Front of the house with the tents

Front of the house with the tents

Friday, January 10, Bill scheduled the insulation guys to come back and blow the insulation into the attic. After that, he hooked up the portable furnace and turned it on.

Portable furnace

Portable furnace

What with those horrible Arctic temps that came through it was still hard to keep the house totally warm because we still didn’t have our garage doors! Bill had large pieces of plastic and foam insulation blocking the garage door areas. He even made a make-shift door on one side to try to keep as much heat in as possible. That Bill, he’s always trying to make things work. Wished I had a picture of that door – it was pretty ingenious! Unfortunately, that was when I was sick and I didn’t get out of the house for about 10 days except to drive down the driveway and pick up the kids from the bus stop.

Now the reason we didn’t have garage doors was because we decided to upgrade. Yep, we did! And, they had to be special ordered. Bill and I were going to keep it a secret from our builder (Jim) and Jill until they were installed. However, Jim, being the ever diligent builder – called our exterior materials rep and asked why we didn’t have doors yet. 😳 There went that surprise! Well, I think it was still a surprise, just not the one we wanted! πŸ™‚

Tuesday, January 14, the garage doors were installed. I was holding my breath that what we picked out would match with the stone and compliment the mahogany front door. Well, they did not disappoint! We love them. We went with steel insulated fiberglass mahogany stained carriage doors with windows that mimic the grids in our front windows.

Garage doors

Garage doors

close-up of garage door

close-up of garage door

So, when the garage doors were being installed Bill and I talked that it would look strange not having the stone go all the way along the garage door side of the house. It was going to be where everyone pulled up and would see. So, we asked Rick to give us a price of what it would cost to stone the garage side. Gulp! Another upgrade. Rick said they had an extra pallet of stone so we should have enough to do it. So, we said yes!

Then . . . driving up Jill and Jim’s driveway after picking the kids up from the bus, I’m looking at the west side of the house thinking – well, this side is going to look strange not having stone on it. Who puts stone on one side of their house and not the other? Bill said he would! I said I didn’t want to. Now, don’t you think it would look better to having matching sides? Doesn’t the west side look like it needs stone?

West side of house needs stone!

West side of house needs stone!

So, Bill called Rick that evening and said verbatim, “My wife wants stone installed on the west side of the house!” πŸ˜€ So, Rick had to order more stone! We are waiting for the stone to come in to finish the exterior. But, here is what it looks like so far.

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We had a different crew who did the taping and mudding of the drywall. Turns out they were as grumpy as the first crew! They would work one day or two a week and then not come back until the following week. They said they had to leave the mud dry so they could sand it off.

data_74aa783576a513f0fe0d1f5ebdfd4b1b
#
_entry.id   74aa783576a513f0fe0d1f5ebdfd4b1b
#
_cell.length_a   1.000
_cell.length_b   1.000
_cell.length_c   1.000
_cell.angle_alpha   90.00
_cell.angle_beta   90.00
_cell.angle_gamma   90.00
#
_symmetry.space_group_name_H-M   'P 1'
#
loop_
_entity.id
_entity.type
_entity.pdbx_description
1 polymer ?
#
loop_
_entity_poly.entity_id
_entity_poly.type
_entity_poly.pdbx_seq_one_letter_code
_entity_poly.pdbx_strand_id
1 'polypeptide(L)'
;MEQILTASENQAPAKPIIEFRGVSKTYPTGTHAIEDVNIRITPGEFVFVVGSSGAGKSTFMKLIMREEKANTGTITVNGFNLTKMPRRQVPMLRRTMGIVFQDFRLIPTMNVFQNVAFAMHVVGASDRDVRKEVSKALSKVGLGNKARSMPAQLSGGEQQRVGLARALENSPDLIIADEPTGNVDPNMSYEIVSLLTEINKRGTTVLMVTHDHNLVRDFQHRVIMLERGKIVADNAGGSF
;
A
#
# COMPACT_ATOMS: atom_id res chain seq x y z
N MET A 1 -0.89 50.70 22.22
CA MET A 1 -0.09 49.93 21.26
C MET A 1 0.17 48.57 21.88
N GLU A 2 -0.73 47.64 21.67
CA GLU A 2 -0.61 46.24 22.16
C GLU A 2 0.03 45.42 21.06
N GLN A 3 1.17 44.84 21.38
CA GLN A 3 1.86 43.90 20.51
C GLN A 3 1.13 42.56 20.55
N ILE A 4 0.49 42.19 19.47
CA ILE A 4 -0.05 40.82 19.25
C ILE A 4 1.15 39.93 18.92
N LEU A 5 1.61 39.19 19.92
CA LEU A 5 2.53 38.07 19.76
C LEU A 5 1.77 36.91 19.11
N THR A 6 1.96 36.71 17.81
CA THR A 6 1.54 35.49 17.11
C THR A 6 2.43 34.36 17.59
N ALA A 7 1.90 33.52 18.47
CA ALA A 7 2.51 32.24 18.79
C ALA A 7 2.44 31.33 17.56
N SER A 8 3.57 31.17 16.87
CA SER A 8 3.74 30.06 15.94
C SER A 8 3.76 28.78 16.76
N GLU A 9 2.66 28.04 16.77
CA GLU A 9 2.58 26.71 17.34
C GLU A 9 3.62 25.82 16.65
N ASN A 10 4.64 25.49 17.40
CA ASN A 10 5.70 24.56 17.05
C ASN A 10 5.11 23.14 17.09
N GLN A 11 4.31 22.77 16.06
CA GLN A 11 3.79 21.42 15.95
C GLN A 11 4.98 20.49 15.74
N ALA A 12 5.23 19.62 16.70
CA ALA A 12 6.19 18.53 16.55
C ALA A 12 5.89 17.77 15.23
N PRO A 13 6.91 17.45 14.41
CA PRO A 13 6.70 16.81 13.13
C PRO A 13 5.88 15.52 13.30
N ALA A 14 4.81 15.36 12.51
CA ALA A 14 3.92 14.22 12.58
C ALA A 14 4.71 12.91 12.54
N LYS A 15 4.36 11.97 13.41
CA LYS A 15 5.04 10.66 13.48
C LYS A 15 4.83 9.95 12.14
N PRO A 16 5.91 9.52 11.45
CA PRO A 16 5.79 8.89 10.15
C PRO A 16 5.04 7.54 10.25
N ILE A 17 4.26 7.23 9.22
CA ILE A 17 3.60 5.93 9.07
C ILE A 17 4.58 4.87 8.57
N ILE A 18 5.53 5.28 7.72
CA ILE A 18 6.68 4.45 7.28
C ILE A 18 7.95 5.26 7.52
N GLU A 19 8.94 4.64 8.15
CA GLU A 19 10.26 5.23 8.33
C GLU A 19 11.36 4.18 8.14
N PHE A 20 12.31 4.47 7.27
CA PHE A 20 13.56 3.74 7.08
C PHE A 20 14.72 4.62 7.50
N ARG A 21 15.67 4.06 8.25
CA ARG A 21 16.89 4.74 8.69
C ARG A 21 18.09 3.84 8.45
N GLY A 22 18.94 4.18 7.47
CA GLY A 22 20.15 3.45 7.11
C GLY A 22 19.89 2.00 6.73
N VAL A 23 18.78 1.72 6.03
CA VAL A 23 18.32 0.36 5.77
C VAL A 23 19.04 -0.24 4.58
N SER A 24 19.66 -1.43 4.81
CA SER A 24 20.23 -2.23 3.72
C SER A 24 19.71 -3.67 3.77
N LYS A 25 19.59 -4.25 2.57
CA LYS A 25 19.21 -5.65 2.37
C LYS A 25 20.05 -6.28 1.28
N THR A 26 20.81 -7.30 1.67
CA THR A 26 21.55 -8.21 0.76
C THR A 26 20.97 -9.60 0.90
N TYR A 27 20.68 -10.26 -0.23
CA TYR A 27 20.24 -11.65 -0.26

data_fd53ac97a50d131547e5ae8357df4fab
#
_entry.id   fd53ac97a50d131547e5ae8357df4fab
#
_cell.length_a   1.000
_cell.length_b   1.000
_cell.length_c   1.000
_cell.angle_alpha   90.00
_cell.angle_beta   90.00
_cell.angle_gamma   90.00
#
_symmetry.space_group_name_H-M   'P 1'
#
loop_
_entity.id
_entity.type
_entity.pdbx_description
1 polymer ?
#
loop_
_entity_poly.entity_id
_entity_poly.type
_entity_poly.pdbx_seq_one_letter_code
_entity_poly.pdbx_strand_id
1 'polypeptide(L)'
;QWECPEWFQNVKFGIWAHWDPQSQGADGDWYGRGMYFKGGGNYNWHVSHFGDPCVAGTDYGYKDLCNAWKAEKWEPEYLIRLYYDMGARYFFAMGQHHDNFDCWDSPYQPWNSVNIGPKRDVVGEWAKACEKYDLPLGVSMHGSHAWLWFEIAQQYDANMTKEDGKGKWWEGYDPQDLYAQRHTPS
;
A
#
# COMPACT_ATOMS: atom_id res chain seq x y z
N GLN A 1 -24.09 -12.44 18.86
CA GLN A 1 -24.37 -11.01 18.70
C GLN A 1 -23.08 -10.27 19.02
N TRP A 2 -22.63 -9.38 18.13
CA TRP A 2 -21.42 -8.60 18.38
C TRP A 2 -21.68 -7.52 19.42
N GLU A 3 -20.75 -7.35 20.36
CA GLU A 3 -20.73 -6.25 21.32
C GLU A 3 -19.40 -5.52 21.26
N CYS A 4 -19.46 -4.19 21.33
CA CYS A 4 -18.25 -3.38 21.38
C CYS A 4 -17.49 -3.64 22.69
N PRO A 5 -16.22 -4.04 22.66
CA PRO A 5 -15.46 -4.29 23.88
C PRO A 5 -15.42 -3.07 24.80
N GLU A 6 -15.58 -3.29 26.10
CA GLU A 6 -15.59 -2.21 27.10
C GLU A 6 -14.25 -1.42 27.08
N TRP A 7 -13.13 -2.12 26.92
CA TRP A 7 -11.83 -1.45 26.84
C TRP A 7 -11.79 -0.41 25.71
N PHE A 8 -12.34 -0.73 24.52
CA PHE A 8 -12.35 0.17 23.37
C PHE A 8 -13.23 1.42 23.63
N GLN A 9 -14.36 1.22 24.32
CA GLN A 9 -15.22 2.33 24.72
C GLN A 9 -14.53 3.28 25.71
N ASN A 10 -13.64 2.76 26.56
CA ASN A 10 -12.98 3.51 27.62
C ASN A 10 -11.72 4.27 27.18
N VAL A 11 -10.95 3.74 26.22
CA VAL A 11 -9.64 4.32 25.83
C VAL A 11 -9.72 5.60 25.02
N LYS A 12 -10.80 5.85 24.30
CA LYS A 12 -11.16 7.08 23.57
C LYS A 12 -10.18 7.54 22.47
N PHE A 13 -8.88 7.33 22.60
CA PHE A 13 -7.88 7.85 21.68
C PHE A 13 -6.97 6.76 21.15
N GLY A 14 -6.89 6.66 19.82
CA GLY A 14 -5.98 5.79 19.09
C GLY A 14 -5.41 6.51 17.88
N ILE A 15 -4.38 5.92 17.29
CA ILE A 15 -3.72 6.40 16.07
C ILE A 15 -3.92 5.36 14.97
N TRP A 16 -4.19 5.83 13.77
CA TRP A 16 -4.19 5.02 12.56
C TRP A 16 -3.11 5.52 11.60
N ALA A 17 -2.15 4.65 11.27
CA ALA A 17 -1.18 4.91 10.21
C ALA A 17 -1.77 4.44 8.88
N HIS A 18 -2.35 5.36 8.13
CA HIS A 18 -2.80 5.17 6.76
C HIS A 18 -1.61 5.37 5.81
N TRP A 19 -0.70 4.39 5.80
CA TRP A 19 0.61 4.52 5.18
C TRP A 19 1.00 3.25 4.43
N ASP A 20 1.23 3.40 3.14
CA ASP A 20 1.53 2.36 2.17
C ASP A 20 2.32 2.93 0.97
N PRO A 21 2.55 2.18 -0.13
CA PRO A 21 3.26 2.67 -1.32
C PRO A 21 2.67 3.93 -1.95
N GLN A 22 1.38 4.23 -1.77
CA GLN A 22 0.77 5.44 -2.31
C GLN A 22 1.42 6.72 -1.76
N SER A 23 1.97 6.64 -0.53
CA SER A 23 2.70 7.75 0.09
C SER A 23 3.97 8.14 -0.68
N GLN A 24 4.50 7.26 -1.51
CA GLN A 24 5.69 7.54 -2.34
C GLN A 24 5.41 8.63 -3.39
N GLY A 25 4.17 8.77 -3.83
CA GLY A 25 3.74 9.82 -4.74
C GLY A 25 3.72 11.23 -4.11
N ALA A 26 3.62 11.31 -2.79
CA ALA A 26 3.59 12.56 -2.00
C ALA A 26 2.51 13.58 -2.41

The tub in the hall bathroom has mud all over it. Yuck!

The tub in the hall bathroom has mud all over it. Yuck!

Master shower

Master shower

Family room taped and mudded

Family room taped and mudded

Kitchen

Kitchen – not sure why our well tank is inside

Dining area

Dining area

Laundry Room

Laundry Room

Since our siding guys were backed up for about a month, we didn’t get started on the siding until mid January. The siding was delivered into our garage on Thursday, January 16. This has posed a big problem for the drywallers! And, when I went down to see the siding and trim, I noticed that the shakes that we ordered for our gables were wrong.

Hardie Cement Board and trim in the garage

Hardie Cement Board and trim in the garage

Wrong shakes

Wrong shakes

The shakes we got were single 7 inch rough split with a straight edge. What we wanted are double 9 inch rough split with staggered edge. They reordered the shakes the following week. Not sure how long those will take to get in.

So, the siding guys started on Friday, January 17. They started by installing the fascia and soffits.

Soffits and Fascia

Soffits and Fascia

Since the siding guys were also going to build our columns for the front porch, Bill and I had to decide the size and where we wanted them installed on the porch. We originally had purchased stone caps for the columns the same size as Jill and Jim’s. Turns out that was way too big for our porch.

Jill and Jim's columns

Jill and Jim’s columns

So, over the weekend, Bill measured Jim and Joan’s columns on their house and we decided we needed something smaller than both of theirs! Bill got out two of our moving boxes and we placed them on the porch to get a size perspective. Turns out I didn’t want the stone to go up as far on our columns as Jill and Jim’s.

Using moving boxes to size our columns

Using moving boxes to size our columns

This is the size we decided on - 20 inch width and 18 inch depth.

This is the size we decided on – 20 inch width and 18 inch depth.

The top of the stone on the column will be the same height as the stone on the house. I wanted to make sure the columns did not block our exterior lights which will be mounted on each side of the sidelites of the door. Oh, and by the way, even though you cannot see in this picture, the color I picked for the concrete on the front porch matches the stone wonderfully! I was so happy!